Rotten Tomatoes' Ofay-Centric Critics, and the Biggie Smalls Biopic Notorious
There are very few film critics I can read without getting at least mildly peeved at their gasbaggery. But the critics' pool on the geek-fan site RottenTomatoes.com really ticks me off, particularly in regards to the Biggie Smalls biopic Notorious, which I caught over the weekend.
If you're a fan of Biggie, you'll probably like the film. That's not to say you won't have problems with some of the portrayals, but in general, the acting is solid, the direction is slick, and the film overall is entertaining. If you hate hip hop, dislike Biggie Smalls, or are generally uninterested in the subject matter, it stands to reason that you will not be buying a ticket for this movie, or putting it on your Netflix to-rent list.
And that's where the pencil-necked geeks of RottenTomatoes come in. Well, they ain't all pencil-necked geeks, but take a look at the thumbnail snaps of these film reviewers from a vast assortment of publications and Web sites, and you'll notice one thing about the lot of 'em. For the most part, they look like they could give the twits on The Hills lessons in pastiness.
I'm not saying that all film punditry breaks along racial lines, but there are plenty of ofays out there who know nothing when it comes to contemporary African-American culture and music. Yeah, sure, they loved Ray, and maybe they loved Dave Chappelle back when he was on. (That's a big maybe, BTW.) But they couldn't tell the difference between T-Pain and R. Kelly if they were locked in a men's room stall with both.
Unfortunately, the majority of film critics seem to fall into this cracker-centric world-view. And that tends to explain some of the results you get on the RottenTomatoes "Tomatometer," which "measures the percentage of positive reviews from approved Tomatometer critics for a certain movie."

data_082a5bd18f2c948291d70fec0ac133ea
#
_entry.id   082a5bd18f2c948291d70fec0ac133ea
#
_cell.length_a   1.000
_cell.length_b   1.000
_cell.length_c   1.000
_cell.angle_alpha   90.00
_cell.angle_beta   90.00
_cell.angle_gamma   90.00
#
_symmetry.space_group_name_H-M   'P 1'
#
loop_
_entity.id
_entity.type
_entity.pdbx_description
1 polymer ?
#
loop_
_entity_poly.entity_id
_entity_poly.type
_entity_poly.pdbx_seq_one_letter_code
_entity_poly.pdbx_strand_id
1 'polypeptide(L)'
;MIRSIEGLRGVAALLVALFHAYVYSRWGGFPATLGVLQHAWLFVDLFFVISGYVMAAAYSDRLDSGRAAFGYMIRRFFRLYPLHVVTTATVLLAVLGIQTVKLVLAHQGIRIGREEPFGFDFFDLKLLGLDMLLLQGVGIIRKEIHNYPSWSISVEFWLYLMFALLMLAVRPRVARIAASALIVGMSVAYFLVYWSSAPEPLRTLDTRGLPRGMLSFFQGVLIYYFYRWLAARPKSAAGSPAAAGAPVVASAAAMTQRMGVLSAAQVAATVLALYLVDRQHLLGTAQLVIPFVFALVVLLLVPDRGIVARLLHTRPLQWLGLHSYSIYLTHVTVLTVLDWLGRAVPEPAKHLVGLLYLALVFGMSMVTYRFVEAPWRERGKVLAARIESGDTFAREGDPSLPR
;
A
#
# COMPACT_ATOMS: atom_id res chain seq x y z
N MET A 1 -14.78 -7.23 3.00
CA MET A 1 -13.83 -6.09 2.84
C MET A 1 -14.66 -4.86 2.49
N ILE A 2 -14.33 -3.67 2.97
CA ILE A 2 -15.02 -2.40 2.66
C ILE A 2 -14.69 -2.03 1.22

Notorious rated a mere 53% on the Tomatometer. This, despite a performance from Brooklyn MC Gravy (Jamal Woolard) that channels Biggie from beyond the grave, a sizzling portrayal of Lil' Kim by Naturi Naughton, Angela Bassett's sympathetic take on Biggie's mom, and Derek Luke's Puffy, which thankfully is not true-to-life; i.e., not as irritating as the real Sean Combs.
"Generic rise-and-fall fare" was the RottenTomato consensus on Notorious. Hey, but so was Walk the Line (83%) which would have been pretty boring if we hadn't had Joaquin Phoenix to watch in the role of Johnny Cash. But to many of RT's scribes, Cash is a more compelling subject than Chris Wallace. That has less to do with the skin color of the protagonists than the cultural limitations of the critics involved, most of whom probably voted for Barack Obama and would likely label themselves "liberals," if polled.
I'm not saying Notorious is Oscar-bait. Though, in my opinion, neither is some banal yarn like The Curious Case of Benjamin Button, which scored 71% on the Tomatometer. Or that comic book darling of the middlebrows The Dark Knight, which garnered a whopping 94%. To equate yet another in a long line of tales about the DC Comics superhero to a work of art, as many of these dunderheads have done, just goes to show ya how low the limbo bar is these days on the film front.
Talk about your Algonquin Clown Table, even trivial cinematic fluff like the grandma-friendly dog movie Marley & Me (60%) or the puerile comedy Role Models (76%) scored better on RT than Notorious. Christ, you couldn't drag me to a film like Marley & Me if there was a bazooka to my cranium and a nekkid Thandie Newton offering me manual stimulation as encouragement.
Not all the ofays crap out on Notorious. Roger Ebert thumbs-upped it, for instance, though it seems he's pretty generous with those fifth digits these days. And not all of these writers have their mug shots up, so I'll admit to that flaw in my argument. Also, of the couple of reviewers of color on RT, opinion was split on Notorious. Still, stopping by the Tomatometer on Notorious and seeing all of these pale faces staring back grates on me, self-loathing Caucasian that I am.
Get the This Week's Top Stories Newsletter
Every week we collect the latest news, music and arts stories — along with film and food reviews and the best things to do this week — so that you'll never miss Phoenix New Times' biggest stories.